Can vehicle-to-grid facilitate the transition to low carbon energy systems?†
Vehicle-to-grid (V2G) is when electric vehicles (EVs) provide services to the power grid, such as shifting when they charge or discharging to serve peaks loads. At scale, an aggregator can coordinate and optimize the charge and discharge of individual vehicles to function as a synergistic, bulk energy resource and load. Here we generate new insights into V2G's long run value for deep decarbonization, assessing its potential to displace stationary storage and other generators at scale. As a case study, V2G impact is measured via the buildout and operation of a New England-sized power system subject to high EV penetration and tight emissions constraints. We find V2G's effect on system capacity and value to be substantial, with participation from 13.9% of the New England light-duty vehicle fleet displacing 14.7 GW of stationary storage (over $700 million in capital savings). On the whole, total system savings span 2.2% to 20.3% ($183–1326 million) between participation rates of 5% and 80%, respectively. Savings are driven first by displacement of stationary storage, and second by reductions in firm generation capacity and shifts in renewable generation portfolios. When compared to traditional demand response schemes, even at modest participation rates (5–10%), V2G yields over 337% more savings and tenfold the storage displacement. V2G's marginal benefit is greatest under aggressive emission caps (10 gCO2 per kW per h per load), as it decreases the need for excess renewables capacity and costly CCS technologies. Further, the nature of optimal V2G dispatch is shown to change non-monotonically with participation rate. Below 50% participation, V2G power injection is called on at a higher rate to shave evening charging loads, with 21.3–32.8% of charge reinjected to the grid, whereas greater participation rates require significantly less reinjection (<15%) via charge load shifting. Finally, our destination-based system topology quantifies locational V2G contributions and reveals that V2G capabilities are as much as 2.5 times more valued in residential areas than at workplaces alone.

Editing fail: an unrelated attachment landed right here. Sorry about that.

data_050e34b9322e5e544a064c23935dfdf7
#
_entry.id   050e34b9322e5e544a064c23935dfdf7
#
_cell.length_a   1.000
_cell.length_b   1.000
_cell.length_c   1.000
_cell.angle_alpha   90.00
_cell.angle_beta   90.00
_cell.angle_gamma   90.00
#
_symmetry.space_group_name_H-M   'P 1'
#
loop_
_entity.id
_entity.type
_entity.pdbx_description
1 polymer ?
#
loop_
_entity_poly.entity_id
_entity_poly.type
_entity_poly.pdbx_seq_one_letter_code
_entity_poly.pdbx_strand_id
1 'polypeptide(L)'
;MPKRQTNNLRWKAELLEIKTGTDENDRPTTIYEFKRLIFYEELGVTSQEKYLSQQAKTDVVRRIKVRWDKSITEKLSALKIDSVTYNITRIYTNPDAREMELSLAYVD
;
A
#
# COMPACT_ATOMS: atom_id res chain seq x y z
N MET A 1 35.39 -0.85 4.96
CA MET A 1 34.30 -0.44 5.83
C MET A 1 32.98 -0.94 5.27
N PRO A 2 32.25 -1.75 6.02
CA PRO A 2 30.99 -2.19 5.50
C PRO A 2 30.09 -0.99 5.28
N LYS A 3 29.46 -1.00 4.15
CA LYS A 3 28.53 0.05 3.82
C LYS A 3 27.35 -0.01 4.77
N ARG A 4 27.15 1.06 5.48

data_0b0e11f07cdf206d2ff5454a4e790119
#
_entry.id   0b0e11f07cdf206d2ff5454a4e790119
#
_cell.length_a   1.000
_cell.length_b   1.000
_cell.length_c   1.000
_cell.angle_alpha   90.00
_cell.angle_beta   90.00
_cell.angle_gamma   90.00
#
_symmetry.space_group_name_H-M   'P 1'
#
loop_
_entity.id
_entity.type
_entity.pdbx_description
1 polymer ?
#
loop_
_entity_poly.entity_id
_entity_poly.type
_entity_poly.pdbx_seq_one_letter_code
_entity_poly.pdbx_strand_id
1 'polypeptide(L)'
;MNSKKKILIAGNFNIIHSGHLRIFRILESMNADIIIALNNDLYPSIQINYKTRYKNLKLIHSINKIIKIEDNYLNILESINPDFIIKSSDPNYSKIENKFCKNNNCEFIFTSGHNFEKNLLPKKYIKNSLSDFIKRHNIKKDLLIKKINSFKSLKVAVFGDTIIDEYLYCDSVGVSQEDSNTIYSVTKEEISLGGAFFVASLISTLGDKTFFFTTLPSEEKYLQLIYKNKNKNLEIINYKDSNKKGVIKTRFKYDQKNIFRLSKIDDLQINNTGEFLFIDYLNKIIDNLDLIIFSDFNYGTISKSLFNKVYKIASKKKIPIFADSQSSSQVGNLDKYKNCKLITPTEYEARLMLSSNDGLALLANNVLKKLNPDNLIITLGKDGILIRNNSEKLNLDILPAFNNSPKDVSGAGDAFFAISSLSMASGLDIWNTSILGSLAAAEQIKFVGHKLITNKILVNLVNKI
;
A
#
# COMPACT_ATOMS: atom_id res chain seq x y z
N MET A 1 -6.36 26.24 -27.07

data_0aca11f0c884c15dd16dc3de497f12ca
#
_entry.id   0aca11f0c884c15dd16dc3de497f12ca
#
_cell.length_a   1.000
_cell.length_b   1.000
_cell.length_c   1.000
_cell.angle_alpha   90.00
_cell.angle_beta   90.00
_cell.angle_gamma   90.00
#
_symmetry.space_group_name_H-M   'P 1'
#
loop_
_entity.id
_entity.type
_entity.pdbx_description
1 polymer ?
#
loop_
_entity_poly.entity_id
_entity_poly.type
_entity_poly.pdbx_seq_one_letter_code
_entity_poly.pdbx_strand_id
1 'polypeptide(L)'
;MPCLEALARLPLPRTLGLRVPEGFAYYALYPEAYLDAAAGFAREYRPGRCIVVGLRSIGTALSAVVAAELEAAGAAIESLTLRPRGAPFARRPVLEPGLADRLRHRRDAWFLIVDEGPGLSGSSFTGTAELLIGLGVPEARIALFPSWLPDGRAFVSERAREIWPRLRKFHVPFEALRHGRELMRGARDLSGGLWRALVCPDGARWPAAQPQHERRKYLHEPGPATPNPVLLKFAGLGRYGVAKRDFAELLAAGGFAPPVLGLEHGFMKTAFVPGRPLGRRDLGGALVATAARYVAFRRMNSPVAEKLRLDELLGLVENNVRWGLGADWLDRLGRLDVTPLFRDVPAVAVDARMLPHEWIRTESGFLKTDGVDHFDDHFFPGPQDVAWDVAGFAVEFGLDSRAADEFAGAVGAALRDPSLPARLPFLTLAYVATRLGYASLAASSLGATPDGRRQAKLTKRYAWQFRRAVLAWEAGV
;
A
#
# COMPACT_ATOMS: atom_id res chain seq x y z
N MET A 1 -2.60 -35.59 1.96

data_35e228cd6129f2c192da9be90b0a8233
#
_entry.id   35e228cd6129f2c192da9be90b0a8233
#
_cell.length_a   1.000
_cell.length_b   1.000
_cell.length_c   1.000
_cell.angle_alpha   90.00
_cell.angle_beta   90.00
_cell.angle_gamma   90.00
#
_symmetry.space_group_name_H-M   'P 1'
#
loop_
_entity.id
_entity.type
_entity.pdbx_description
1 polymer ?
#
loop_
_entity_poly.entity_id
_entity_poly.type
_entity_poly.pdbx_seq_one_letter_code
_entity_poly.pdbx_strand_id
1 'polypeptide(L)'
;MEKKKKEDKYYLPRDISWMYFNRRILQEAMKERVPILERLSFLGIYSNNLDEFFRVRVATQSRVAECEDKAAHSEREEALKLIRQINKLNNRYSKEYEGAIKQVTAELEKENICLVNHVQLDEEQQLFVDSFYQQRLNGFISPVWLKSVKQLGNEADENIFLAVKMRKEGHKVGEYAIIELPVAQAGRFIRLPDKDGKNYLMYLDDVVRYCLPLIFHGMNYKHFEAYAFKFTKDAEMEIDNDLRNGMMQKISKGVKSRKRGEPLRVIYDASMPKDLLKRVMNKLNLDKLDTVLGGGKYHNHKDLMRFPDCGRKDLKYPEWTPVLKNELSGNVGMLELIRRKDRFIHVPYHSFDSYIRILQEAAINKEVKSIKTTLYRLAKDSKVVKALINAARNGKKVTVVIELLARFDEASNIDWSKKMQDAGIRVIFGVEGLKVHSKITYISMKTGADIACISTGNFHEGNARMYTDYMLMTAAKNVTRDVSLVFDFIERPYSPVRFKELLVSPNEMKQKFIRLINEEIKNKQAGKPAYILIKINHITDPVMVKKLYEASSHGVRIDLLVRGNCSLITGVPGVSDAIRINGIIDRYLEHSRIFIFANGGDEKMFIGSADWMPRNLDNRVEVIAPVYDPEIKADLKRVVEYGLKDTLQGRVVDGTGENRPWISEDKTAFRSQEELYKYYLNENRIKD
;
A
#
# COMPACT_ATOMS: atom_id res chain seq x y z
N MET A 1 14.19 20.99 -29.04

- This article is part of the themed collections: Electric vehicles and batteries and Energy systems, networks and supply– Topic Highlight